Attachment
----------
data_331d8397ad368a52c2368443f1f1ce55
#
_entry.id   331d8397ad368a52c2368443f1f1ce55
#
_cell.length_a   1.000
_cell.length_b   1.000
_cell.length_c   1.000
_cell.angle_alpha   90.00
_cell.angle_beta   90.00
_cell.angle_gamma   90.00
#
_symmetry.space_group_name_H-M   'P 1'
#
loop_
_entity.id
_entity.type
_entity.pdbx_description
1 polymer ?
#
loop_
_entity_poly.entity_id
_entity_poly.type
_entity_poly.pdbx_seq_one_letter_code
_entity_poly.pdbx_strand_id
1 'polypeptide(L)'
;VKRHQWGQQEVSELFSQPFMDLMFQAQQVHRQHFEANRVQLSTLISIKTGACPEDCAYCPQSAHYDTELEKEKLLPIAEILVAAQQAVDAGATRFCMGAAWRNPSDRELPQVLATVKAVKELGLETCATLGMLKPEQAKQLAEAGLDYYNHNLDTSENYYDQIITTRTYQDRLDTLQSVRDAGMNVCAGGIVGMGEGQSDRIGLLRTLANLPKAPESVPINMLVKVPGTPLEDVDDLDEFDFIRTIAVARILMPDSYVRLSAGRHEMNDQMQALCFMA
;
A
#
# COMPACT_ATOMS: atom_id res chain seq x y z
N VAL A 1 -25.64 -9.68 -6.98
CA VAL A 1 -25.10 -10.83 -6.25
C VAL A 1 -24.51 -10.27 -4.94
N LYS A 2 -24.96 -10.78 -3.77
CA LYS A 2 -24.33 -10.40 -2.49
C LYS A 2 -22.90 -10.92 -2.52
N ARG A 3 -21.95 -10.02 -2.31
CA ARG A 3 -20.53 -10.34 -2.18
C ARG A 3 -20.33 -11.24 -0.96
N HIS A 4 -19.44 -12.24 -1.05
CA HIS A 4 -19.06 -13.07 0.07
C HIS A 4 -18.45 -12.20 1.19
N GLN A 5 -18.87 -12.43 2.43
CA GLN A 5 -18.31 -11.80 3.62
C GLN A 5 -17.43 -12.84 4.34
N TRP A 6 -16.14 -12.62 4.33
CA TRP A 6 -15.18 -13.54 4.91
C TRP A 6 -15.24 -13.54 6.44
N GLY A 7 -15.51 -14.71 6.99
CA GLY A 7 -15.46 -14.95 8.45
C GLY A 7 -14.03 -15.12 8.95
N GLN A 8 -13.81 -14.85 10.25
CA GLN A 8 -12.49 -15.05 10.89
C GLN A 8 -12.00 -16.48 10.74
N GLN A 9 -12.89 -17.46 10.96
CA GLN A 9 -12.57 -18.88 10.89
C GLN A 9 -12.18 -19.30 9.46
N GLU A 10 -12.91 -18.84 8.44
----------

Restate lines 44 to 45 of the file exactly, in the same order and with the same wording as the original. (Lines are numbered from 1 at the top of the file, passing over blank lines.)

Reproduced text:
CA GLN A 5 -18.31 -11.80 3.62
C GLN A 5 -17.43 -12.84 4.34